NHL Goalie Equipment Changes
The grumbling was immediate. The latest volley in a storied battle between goalies in search of any competitive edge and a league mindful of the fan-appeal of scoring came prior to the 2018-19 season, when the NHL moved to restrict the size of chest, shoulder and arm protection in goalie gear.
Goalies feared more than bruised feelings.
“You get stingers and bruises and stuff like that,” Vegas Golden Knights netminder Marc-Andre Fleury, who has taken to wearing an extra undershirt, told The Washington Post.
“You start to be afraid of pucks, actually, especially in the practices,” Blue Jackets goalie Sergei Bobrovsky told The Columbus Dispatch.
In hockey’s early days, goalies wore leather pads modeled after those worn in cricket, filled with furniture stuffing. In 1925, in one of the earliest efforts acknowledging the appeal of goal scoring, the width of goalies’ leg pads was limited to 12 inches.
Masks weren’t common until the 1960s, after the Canadiens’ Jacques Plante caught a puck in the face in the ’59-60 season and started using a fiberglass mask he designed himself.
By the ’90s, that 1925 regulation was long forgotten. Goalies were wearing huge chest protectors and shoulder pads; sweaters so big they were loose even over that outsized padding; and five-hole sealing leg pads that were wider than a foot and nearly cup-high.
By 2003-04, per-team scoring had dropped to 2.57 goals per game in the NHL, the lowest since 1955-56. Also a far cry from 1980-81 through ‘89-90, when NHL goals per game never dipped below 3.67 per team.
In 2005, the crackdown on NHL goalie gear began. For the 2005-06 season, overall NHL goalie equipment size was decreased by 11 percent. Per-team scoring immediately jumped to 3.08 goals per game. Over the next several seasons, rules enacted included:
The NHL has even forced change during a season, as when it ordered goalies to wear uniformly slimmer pants starting in February 2018.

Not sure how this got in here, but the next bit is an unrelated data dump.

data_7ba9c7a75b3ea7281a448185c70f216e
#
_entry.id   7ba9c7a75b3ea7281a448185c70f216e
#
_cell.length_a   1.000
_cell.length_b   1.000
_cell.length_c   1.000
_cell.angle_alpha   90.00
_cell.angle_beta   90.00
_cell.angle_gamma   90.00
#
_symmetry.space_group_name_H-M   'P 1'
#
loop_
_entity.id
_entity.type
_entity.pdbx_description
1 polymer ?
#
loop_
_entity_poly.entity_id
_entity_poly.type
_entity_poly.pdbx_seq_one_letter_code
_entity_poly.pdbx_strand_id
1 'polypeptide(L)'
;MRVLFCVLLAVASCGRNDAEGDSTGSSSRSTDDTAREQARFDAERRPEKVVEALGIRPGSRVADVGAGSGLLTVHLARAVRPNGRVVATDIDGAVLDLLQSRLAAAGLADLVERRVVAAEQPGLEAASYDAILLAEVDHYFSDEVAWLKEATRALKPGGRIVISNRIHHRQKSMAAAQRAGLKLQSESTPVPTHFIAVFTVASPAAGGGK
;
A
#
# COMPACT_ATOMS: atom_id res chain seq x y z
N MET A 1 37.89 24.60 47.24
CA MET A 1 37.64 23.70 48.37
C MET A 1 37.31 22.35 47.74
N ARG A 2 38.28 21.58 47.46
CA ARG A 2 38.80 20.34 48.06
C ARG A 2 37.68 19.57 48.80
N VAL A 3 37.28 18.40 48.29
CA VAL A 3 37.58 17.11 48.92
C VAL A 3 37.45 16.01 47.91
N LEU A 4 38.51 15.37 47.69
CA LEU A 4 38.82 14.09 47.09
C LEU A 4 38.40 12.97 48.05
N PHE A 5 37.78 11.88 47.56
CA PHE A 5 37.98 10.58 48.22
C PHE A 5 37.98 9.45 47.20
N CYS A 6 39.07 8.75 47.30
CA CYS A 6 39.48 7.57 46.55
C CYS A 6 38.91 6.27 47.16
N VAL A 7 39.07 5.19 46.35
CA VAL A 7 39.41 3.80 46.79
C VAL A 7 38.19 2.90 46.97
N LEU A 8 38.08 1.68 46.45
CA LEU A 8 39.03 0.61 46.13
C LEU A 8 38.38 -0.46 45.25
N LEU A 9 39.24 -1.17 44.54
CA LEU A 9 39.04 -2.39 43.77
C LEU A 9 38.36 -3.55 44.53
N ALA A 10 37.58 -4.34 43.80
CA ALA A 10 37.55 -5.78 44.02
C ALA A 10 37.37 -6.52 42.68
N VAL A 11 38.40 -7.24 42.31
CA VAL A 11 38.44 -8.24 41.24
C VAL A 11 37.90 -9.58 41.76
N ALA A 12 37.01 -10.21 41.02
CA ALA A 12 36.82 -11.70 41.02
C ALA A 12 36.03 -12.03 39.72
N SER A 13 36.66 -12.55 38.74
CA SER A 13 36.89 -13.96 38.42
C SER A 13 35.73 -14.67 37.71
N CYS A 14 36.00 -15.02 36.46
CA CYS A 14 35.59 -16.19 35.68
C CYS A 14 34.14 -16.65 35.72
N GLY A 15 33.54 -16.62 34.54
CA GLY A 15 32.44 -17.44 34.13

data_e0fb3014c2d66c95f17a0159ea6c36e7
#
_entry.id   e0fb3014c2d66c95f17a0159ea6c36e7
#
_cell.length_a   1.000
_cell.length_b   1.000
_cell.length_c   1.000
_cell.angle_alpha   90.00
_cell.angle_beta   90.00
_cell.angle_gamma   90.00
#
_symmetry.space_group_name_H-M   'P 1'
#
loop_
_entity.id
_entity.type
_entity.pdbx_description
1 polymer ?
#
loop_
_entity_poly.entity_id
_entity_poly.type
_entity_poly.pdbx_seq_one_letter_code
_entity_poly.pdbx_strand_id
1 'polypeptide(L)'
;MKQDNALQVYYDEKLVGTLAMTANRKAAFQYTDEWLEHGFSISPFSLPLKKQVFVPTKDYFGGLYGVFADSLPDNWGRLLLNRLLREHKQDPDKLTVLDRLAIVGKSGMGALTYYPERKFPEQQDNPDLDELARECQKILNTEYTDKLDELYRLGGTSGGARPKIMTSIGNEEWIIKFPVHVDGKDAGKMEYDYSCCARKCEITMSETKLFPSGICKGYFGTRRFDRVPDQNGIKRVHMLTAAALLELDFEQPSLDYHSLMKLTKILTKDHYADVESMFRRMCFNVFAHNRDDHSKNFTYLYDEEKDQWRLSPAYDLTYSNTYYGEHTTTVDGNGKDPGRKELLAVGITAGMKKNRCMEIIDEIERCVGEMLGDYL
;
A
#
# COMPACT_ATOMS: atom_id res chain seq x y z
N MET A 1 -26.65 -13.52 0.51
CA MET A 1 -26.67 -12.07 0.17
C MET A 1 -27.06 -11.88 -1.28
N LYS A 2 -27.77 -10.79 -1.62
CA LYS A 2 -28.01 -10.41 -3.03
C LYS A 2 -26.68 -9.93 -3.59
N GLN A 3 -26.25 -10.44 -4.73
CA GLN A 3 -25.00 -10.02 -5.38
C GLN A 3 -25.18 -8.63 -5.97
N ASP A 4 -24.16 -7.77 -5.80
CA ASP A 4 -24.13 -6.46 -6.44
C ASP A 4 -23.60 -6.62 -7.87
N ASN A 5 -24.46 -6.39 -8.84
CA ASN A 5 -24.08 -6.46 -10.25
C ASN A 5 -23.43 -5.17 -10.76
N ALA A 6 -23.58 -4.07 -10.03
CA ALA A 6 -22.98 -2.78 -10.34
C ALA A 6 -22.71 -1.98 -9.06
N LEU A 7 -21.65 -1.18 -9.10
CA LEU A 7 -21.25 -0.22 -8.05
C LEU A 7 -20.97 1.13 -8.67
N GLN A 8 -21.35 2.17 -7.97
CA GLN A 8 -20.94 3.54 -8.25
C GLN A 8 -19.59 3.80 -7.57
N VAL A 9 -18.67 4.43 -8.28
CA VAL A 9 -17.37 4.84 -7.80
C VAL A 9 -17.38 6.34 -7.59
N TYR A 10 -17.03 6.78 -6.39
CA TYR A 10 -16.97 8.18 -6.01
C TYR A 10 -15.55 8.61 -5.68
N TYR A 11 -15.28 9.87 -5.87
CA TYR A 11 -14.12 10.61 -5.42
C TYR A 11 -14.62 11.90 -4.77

The current crop of equipment adjustments dictates that chest and arm protection must be anatomically proportional. All arm and shoulder pads were reduced in height by approximately an inch.
Which is to say, it suddenly became a lot easier to tell a 180-pound goalie from a 250-pounder. That, according to the NHL’s vice president of hockey operations, was the idea.
“Three or four years ago, talking to some of the best goalies in hockey … they wanted us to try to find a way to make goalies look closer to the size they were,” Kay Whitmore told the Canadian Press.
Whitmore, a goalie with four NHL teams, said the tweaks didn’t compromise player safety, noting, “There’s no expectation that a goalie should have to do his job getting bruised daily.”
Some goalies have welcomed the change, noting talent will rise to the top when oversized gear isn’t acting as an equalizer.
“It’s about being square,” Toronto goalie Frederik Andersen told Sports Illustrated. “If I’m relying on that extra inch, I’m in trouble already.”
Added fellow Leafs goalie Garret Sparks, “It just pushes me to be better. I’m open to the challenge as long as everybody’s covered.”
Scoring is trending up again. As of March 11, NHL goals per game, per team, were at 3.03, topping the three-goal barrier for the first time since the 2005-06 goalie gear crackdown.